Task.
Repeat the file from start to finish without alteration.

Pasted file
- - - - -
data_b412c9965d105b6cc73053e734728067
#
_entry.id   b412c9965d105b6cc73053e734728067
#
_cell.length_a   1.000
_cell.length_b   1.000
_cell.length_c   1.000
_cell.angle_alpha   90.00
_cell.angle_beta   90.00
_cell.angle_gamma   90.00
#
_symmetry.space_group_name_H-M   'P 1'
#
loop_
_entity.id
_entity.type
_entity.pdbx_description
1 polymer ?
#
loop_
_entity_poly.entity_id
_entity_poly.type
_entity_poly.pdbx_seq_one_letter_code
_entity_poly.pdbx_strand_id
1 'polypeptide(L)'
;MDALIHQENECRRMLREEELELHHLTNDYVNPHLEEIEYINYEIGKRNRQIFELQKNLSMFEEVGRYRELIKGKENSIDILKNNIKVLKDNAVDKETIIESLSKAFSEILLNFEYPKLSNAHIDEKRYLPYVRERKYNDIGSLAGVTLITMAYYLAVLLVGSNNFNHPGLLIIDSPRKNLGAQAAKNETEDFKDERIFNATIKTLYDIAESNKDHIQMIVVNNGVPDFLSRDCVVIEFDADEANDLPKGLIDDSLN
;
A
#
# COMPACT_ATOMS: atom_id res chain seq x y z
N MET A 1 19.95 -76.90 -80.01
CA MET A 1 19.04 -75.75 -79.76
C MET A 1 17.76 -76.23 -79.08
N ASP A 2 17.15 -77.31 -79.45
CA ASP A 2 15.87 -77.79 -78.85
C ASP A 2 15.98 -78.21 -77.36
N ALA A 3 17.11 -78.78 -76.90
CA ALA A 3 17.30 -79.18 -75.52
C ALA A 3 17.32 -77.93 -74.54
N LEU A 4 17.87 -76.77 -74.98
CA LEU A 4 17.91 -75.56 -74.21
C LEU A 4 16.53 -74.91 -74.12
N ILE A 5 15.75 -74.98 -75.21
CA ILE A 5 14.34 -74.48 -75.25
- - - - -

data_b412c9965d105b6cc73053e734728067
#
_entry.id   b412c9965d105b6cc73053e734728067
#
_cell.length_a   1.000
_cell.length_b   1.000
_cell.length_c   1.000
_cell.angle_alpha   90.00
_cell.angle_beta   90.00
_cell.angle_gamma   90.00
#
_symmetry.space_group_name_H-M   'P 1'
#
loop_
_entity.id
_entity.type
_entity.pdbx_description
1 polymer ?
#
loop_
_entity_poly.entity_id
_entity_poly.type
_entity_poly.pdbx_seq_one_letter_code
_entity_poly.pdbx_strand_id
1 'polypeptide(L)'
;MDALIHQENECRRMLREEELELHHLTNDYVNPHLEEIEYINYEIGKRNRQIFELQKNLSMFEEVGRYRELIKGKENSIDILKNNIKVLKDNAVDKETIIESLSKAFSEILLNFEYPKLSNAHIDEKRYLPYVRERKYNDIGSLAGVTLITMAYYLAVLLVGSNNFNHPGLLIIDSPRKNLGAQAAKNETEDFKDERIFNATIKTLYDIAESNKDHIQMIVVNNGVPDFLSRDCVVIEFDADEANDLPKGLIDDSLN
;
A
#
# COMPACT_ATOMS: atom_id res chain seq x y z
N MET A 1 19.95 -76.90 -80.01
CA MET A 1 19.04 -75.75 -79.76
C MET A 1 17.76 -76.23 -79.08
N ASP A 2 17.15 -77.31 -79.45
CA ASP A 2 15.87 -77.79 -78.85
C ASP A 2 15.98 -78.21 -77.36
N ALA A 3 17.11 -78.78 -76.90
CA ALA A 3 17.30 -79.18 -75.52
C ALA A 3 17.32 -77.93 -74.54
N LEU A 4 17.87 -76.77 -74.98
CA LEU A 4 17.91 -75.56 -74.21
C LEU A 4 16.53 -74.91 -74.12
N ILE A 5 15.75 -74.98 -75.21
CA ILE A 5 14.34 -74.48 -75.25